The worlds friendliest post on getting started with Examine

Everytime I read the word Examine or Lucene it is always combined with doing some crazy data extravaganza that sounds magical but requires 2 strong men, a Tesla Roadster, some squirrels(N amount) and 400 man-hours to get done.

So once upon a time I got a call from a customer, "We want some simple search thingy on our page", and I was like "sure thing we got packages for that". I installed a brilliant package and they were happy, until they figured out they wanted handling for typos, when their customers searched for products and the speed was also so-so because of the node amount. So I set out to find another way around, and I found it by doing something quite simple with examine.

I'm no examine/lucene ninja, but I hope my 2 cents here can get people started on playing around on their own because with examine there is so many possibilities to use your content (sorting tons of content based on different parameters, searching etc.).

So the idea with this is giving you a little intro to what is needed to get started with examine with a very hands-on aproach :)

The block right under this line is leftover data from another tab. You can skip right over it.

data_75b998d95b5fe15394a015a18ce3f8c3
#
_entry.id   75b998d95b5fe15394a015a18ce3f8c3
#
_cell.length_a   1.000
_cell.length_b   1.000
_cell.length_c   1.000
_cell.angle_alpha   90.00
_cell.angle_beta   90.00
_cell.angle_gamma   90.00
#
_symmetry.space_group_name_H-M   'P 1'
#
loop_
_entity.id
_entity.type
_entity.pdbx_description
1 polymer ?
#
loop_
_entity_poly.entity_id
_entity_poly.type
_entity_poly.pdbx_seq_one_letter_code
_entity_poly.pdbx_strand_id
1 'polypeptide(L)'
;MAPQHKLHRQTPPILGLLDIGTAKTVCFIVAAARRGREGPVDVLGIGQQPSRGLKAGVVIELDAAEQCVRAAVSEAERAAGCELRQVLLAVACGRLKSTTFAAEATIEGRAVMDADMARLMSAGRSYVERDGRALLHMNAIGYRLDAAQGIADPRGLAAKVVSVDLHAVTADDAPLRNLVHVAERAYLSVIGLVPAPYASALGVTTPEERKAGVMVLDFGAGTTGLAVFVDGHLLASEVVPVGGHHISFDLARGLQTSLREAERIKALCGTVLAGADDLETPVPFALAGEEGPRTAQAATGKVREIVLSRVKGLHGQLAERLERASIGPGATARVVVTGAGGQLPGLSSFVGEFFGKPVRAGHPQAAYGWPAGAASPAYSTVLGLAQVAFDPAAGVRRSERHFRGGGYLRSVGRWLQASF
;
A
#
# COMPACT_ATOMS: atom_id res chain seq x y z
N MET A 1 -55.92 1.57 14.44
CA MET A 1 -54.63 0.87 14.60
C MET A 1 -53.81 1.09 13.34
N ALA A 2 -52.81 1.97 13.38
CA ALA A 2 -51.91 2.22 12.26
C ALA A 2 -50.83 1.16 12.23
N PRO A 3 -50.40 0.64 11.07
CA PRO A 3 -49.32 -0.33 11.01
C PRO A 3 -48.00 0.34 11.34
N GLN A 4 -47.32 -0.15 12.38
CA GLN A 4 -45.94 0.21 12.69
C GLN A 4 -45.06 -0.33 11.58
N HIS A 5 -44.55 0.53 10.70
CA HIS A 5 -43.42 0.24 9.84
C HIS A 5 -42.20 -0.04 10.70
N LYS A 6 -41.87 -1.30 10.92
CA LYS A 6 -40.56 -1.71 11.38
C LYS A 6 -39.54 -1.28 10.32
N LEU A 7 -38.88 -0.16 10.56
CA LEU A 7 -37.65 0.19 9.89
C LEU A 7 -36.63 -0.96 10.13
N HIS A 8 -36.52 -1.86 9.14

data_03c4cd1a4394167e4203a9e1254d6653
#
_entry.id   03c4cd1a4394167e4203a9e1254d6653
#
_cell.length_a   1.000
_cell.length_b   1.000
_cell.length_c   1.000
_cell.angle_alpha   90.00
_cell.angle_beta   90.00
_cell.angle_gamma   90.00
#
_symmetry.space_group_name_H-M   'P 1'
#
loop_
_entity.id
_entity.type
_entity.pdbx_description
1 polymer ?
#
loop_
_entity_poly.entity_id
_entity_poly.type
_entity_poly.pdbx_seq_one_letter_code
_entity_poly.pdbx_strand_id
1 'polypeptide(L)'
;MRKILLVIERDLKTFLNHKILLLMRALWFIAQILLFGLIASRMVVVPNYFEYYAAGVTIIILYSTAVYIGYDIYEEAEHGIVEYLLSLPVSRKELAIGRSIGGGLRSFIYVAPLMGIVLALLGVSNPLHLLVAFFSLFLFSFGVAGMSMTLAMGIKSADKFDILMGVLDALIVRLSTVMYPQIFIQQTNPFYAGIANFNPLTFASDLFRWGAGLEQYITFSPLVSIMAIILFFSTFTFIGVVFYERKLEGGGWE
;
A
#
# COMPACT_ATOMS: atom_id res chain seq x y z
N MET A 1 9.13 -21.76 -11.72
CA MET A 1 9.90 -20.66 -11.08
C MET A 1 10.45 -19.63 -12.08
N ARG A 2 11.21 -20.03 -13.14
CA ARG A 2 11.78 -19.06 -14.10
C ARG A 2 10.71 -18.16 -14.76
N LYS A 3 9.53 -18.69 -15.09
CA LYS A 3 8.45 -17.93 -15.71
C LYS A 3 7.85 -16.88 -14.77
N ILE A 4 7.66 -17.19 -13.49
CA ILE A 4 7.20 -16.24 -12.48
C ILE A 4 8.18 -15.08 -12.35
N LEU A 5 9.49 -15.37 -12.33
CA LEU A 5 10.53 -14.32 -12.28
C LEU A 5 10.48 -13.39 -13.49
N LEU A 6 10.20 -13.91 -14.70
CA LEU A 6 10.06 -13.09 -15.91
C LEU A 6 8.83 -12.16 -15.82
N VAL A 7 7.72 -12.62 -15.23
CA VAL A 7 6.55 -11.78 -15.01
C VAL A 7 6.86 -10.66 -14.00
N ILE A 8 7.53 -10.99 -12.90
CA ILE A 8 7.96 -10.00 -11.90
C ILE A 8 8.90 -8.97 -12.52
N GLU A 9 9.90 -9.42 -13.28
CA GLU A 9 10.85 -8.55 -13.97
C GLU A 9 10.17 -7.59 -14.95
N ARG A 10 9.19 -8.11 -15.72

Examine (based on Lucene) is an indexing/search engine that takes our content/data and puts it into a "phonebook" of sorts(index), so that we can search/lookup through it with blazing speed even on large amount of data/content.

So we want to do 2 things, first we are gonna have a look on the configuration (what sort of stuff do we want in our index?), secondly we want to make it searchable.

Part 1 : The configuration 

So in every Umbraco installation there is a folder called "Config". Its filled with (you guessed it) configuration files that does tons of different stuff to your solution, and don't worry it's not dangerous to play around in here.

Two of these files we want to pop open and poke around inside.

/Config/ExamineIndex.config

/Config/ExamineSettings.config


ExamineIndex.config

In this file we want to define a new indexset, and the indexset contains the info on which doctypes and fields we want to index. For the example it could look something like this:

  <IndexSet SetName="MySearch" IndexPath="~/App_Data/ExamineIndexes/MySearch/">
    <IndexAttributeFields>
      <add Name="id" />
      <add Name="nodeName"/>
      <add Name="updateDate" />
      <add Name="writerName" />
      <add Name="nodeTypeAlias" />
    </IndexAttributeFields>
    <IndexUserFields>
      <add Name="bodyText"/>
      <add Name="siteName"/>
    </IndexUserFields>
    <IncludeNodeTypes>
      <add Name="umbHomePage" />
      <add Name="umbNewsItem" />
      <add Name="umbTextPage" />
    </IncludeNodeTypes>
  </IndexSet>

This block is just placed under the other <indexset>.